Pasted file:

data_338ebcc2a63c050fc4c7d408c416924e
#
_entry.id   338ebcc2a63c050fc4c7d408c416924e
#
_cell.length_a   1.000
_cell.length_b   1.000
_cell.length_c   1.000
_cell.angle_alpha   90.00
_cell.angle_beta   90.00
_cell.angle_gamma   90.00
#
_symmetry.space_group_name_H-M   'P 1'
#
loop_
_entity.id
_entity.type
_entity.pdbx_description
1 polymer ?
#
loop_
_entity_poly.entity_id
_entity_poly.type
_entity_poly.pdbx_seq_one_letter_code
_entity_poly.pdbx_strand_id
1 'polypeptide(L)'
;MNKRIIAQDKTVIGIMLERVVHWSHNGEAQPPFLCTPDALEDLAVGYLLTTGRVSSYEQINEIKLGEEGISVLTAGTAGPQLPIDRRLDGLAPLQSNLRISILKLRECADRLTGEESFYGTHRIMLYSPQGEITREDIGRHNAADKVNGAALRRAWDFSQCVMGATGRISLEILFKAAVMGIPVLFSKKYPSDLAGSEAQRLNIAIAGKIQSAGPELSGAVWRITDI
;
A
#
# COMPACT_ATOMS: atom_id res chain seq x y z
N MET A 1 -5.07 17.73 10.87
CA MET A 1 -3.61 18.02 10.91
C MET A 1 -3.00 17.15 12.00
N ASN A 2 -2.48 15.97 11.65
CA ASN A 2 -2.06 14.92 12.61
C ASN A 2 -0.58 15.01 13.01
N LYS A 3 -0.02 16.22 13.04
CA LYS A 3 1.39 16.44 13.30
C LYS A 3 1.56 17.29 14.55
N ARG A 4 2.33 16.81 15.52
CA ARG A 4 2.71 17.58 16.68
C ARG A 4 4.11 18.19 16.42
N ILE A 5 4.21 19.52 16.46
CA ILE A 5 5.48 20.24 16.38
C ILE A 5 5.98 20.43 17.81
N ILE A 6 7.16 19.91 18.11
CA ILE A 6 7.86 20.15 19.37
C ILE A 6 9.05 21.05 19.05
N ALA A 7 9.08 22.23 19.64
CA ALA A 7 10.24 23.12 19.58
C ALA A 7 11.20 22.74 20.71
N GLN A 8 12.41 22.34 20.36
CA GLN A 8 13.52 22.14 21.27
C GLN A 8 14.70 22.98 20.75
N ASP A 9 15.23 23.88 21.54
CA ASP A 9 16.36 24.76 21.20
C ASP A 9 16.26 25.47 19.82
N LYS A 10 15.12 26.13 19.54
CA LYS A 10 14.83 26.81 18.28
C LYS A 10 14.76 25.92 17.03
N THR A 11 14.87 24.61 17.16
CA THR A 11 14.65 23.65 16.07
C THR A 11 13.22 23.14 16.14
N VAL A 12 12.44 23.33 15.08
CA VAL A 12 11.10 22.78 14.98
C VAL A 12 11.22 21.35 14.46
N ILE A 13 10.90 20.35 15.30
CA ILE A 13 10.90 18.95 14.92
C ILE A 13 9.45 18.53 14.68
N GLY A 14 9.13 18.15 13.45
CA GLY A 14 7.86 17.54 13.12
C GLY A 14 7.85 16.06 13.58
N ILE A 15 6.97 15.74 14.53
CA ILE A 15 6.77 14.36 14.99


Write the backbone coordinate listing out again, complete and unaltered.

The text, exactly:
data_338ebcc2a63c050fc4c7d408c416924e
#
_entry.id   338ebcc2a63c050fc4c7d408c416924e
#
_cell.length_a   1.000
_cell.length_b   1.000
_cell.length_c   1.000
_cell.angle_alpha   90.00
_cell.angle_beta   90.00
_cell.angle_gamma   90.00
#
_symmetry.space_group_name_H-M   'P 1'
#
loop_
_entity.id
_entity.type
_entity.pdbx_description
1 polymer ?
#
loop_
_entity_poly.entity_id
_entity_poly.type
_entity_poly.pdbx_seq_one_letter_code
_entity_poly.pdbx_strand_id
1 'polypeptide(L)'
;MNKRIIAQDKTVIGIMLERVVHWSHNGEAQPPFLCTPDALEDLAVGYLLTTGRVSSYEQINEIKLGEEGISVLTAGTAGPQLPIDRRLDGLAPLQSNLRISILKLRECADRLTGEESFYGTHRIMLYSPQGEITREDIGRHNAADKVNGAALRRAWDFSQCVMGATGRISLEILFKAAVMGIPVLFSKKYPSDLAGSEAQRLNIAIAGKIQSAGPELSGAVWRITDI
;
A
#
# COMPACT_ATOMS: atom_id res chain seq x y z
N MET A 1 -5.07 17.73 10.87
CA MET A 1 -3.61 18.02 10.91
C MET A 1 -3.00 17.15 12.00
N ASN A 2 -2.48 15.97 11.65
CA ASN A 2 -2.06 14.92 12.61
C ASN A 2 -0.58 15.01 13.01
N LYS A 3 -0.02 16.22 13.04
CA LYS A 3 1.39 16.44 13.30
C LYS A 3 1.56 17.29 14.55
N ARG A 4 2.33 16.81 15.52
CA ARG A 4 2.71 17.58 16.68
C ARG A 4 4.11 18.19 16.42
N ILE A 5 4.21 19.52 16.46
CA ILE A 5 5.48 20.24 16.38
C ILE A 5 5.98 20.43 17.81
N ILE A 6 7.16 19.91 18.11
CA ILE A 6 7.86 20.15 19.37
C ILE A 6 9.05 21.05 19.05
N ALA A 7 9.08 22.23 19.64
CA ALA A 7 10.24 23.12 19.58
C ALA A 7 11.20 22.74 20.71
N GLN A 8 12.41 22.34 20.36
CA GLN A 8 13.52 22.14 21.27
C GLN A 8 14.70 22.98 20.75
N ASP A 9 15.23 23.88 21.54
CA ASP A 9 16.36 24.76 21.20
C ASP A 9 16.26 25.47 19.82
N LYS A 10 15.12 26.13 19.54
CA LYS A 10 14.83 26.81 18.28
C LYS A 10 14.76 25.92 17.03
N THR A 11 14.87 24.61 17.16
CA THR A 11 14.65 23.65 16.07
C THR A 11 13.22 23.14 16.14
N VAL A 12 12.44 23.33 15.08
CA VAL A 12 11.10 22.78 14.98
C VAL A 12 11.22 21.35 14.46
N ILE A 13 10.90 20.35 15.30
CA ILE A 13 10.90 18.95 14.92
C ILE A 13 9.45 18.53 14.68
N GLY A 14 9.13 18.15 13.45
CA GLY A 14 7.86 17.54 13.12
C GLY A 14 7.85 16.06 13.58
N ILE A 15 6.97 15.74 14.53
CA ILE A 15 6.77 14.36 14.99